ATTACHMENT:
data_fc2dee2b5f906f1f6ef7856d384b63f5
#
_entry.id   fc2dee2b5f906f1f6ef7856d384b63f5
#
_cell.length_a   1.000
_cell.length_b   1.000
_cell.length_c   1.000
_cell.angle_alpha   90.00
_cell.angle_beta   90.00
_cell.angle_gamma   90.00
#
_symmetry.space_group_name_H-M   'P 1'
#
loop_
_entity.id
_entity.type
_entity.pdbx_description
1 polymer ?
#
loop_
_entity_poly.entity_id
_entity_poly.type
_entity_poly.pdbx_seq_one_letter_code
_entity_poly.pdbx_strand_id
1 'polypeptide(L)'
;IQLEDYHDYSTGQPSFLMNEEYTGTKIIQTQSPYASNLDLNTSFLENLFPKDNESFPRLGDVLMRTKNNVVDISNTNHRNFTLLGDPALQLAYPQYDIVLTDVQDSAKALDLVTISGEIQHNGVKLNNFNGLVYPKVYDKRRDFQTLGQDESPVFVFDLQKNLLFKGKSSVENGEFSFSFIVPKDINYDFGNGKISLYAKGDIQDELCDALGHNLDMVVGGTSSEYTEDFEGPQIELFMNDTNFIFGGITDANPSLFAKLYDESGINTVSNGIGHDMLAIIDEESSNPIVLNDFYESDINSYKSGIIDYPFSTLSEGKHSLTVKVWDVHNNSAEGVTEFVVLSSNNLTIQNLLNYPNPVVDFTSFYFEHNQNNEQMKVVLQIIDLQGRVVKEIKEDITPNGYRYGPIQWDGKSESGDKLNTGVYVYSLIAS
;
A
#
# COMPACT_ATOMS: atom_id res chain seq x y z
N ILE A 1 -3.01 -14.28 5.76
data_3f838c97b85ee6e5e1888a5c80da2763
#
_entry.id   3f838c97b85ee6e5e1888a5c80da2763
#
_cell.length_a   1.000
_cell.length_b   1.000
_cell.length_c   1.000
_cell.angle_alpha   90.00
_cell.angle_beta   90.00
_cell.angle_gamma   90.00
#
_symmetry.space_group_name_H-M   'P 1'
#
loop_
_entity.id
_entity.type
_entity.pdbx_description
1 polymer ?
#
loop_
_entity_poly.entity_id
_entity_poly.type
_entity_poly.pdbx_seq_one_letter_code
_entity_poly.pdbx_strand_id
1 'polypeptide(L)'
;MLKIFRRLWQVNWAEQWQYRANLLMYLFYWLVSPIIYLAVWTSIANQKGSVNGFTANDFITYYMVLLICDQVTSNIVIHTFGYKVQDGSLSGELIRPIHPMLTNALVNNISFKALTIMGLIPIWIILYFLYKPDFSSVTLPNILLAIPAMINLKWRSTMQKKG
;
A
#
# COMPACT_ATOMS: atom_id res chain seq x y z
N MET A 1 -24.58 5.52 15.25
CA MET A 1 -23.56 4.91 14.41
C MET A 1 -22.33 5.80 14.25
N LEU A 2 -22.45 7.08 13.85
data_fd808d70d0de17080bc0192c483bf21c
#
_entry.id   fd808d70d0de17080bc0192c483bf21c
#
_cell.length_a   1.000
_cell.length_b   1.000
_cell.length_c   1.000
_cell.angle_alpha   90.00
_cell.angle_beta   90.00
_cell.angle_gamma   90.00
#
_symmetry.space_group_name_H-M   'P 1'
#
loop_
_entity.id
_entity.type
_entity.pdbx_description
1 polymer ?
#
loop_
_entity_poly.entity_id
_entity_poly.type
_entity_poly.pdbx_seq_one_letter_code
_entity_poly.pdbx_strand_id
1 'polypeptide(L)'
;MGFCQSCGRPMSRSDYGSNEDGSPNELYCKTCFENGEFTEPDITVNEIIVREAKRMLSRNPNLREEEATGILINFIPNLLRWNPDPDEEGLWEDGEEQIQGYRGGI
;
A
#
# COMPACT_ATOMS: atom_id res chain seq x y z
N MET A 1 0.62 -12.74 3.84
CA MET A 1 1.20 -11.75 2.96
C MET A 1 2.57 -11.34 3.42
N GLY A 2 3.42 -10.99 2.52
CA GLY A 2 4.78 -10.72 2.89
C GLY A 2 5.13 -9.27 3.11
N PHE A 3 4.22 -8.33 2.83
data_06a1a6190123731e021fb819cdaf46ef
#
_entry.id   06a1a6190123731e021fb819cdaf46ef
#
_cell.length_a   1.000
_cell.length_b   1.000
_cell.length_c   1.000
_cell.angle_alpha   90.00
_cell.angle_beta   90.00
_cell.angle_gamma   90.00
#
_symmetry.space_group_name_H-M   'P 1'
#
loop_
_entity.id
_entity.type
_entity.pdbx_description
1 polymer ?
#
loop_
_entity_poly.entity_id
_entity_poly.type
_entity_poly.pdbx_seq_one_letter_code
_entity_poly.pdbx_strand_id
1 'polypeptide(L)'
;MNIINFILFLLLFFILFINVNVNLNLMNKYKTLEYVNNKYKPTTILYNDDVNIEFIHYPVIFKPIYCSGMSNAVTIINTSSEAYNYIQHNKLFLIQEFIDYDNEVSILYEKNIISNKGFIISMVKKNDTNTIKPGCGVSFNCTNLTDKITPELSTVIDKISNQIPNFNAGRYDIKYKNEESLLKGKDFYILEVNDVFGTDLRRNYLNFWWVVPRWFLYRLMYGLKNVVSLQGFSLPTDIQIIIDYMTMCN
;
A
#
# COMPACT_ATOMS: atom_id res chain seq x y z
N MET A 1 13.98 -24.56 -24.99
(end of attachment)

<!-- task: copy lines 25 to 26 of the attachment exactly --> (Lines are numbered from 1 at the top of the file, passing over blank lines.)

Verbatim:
1 'polypeptide(L)'
;IQLEDYHDYSTGQPSFLMNEEYTGTKIIQTQSPYASNLDLNTSFLENLFPKDNESFPRLGDVLMRTKNNVVDISNTNHRNFTLLGDPALQLAYPQYDIVLTDVQDSAKALDLVTISGEIQHNGVKLNNFNGLVYPKVYDKRRDFQTLGQDESPVFVFDLQKNLLFKGKSSVENGEFSFSFIVPKDINYDFGNGKISLYAKGDIQDELCDALGHNLDMVVGGTSSEYTEDFEGPQIELFMNDTNFIFGGITDANPSLFAKLYDESGINTVSNGIGHDMLAIIDEESSNPIVLNDFYESDINSYKSGIIDYPFSTLSEGKHSLTVKVWDVHNNSAEGVTEFVVLSSNNLTIQNLLNYPNPVVDFTSFYFEHNQNNEQMKVVLQIIDLQGRVVKEIKEDITPNGYRYGPIQWDGKSESGDKLNTGVYVYSLIAS